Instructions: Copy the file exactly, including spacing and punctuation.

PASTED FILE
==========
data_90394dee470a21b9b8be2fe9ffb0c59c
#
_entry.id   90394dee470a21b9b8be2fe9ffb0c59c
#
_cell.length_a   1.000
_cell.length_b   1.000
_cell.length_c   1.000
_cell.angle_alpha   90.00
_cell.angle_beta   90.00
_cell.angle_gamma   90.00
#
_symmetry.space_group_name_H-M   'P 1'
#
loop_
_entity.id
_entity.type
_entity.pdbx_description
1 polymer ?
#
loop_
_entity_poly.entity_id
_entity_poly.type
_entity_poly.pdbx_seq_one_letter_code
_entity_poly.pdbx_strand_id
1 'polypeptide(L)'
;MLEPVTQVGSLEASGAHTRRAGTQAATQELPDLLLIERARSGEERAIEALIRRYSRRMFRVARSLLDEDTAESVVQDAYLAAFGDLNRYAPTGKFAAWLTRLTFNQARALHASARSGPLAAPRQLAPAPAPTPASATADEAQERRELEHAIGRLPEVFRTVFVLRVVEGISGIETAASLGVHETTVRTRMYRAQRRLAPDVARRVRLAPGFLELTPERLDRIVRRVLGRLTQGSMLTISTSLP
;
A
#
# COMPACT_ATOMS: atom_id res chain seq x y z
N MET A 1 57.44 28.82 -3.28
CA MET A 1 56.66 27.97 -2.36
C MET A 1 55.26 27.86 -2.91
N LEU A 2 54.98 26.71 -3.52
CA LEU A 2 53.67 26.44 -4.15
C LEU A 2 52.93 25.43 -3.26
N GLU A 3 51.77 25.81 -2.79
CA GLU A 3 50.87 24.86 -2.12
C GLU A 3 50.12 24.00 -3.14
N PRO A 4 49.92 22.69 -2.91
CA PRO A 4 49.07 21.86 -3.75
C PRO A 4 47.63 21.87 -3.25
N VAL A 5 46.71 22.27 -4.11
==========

data_90394dee470a21b9b8be2fe9ffb0c59c
#
_entry.id   90394dee470a21b9b8be2fe9ffb0c59c
#
_cell.length_a   1.000
_cell.length_b   1.000
_cell.length_c   1.000
_cell.angle_alpha   90.00
_cell.angle_beta   90.00
_cell.angle_gamma   90.00
#
_symmetry.space_group_name_H-M   'P 1'
#
loop_
_entity.id
_entity.type
_entity.pdbx_description
1 polymer ?
#
loop_
_entity_poly.entity_id
_entity_poly.type
_entity_poly.pdbx_seq_one_letter_code
_entity_poly.pdbx_strand_id
1 'polypeptide(L)'
;MLEPVTQVGSLEASGAHTRRAGTQAATQELPDLLLIERARSGEERAIEALIRRYSRRMFRVARSLLDEDTAESVVQDAYLAAFGDLNRYAPTGKFAAWLTRLTFNQARALHASARSGPLAAPRQLAPAPAPTPASATADEAQERRELEHAIGRLPEVFRTVFVLRVVEGISGIETAASLGVHETTVRTRMYRAQRRLAPDVARRVRLAPGFLELTPERLDRIVRRVLGRLTQGSMLTISTSLP
;
A
#
# COMPACT_ATOMS: atom_id res chain seq x y z
N MET A 1 57.44 28.82 -3.28
CA MET A 1 56.66 27.97 -2.36
C MET A 1 55.26 27.86 -2.91
N LEU A 2 54.98 26.71 -3.52
CA LEU A 2 53.67 26.44 -4.15
C LEU A 2 52.93 25.43 -3.26
N GLU A 3 51.77 25.81 -2.79
CA GLU A 3 50.87 24.86 -2.12
C GLU A 3 50.12 24.00 -3.14
N PRO A 4 49.92 22.69 -2.91
CA PRO A 4 49.07 21.86 -3.75
C PRO A 4 47.63 21.87 -3.25
N VAL A 5 46.71 22.27 -4.11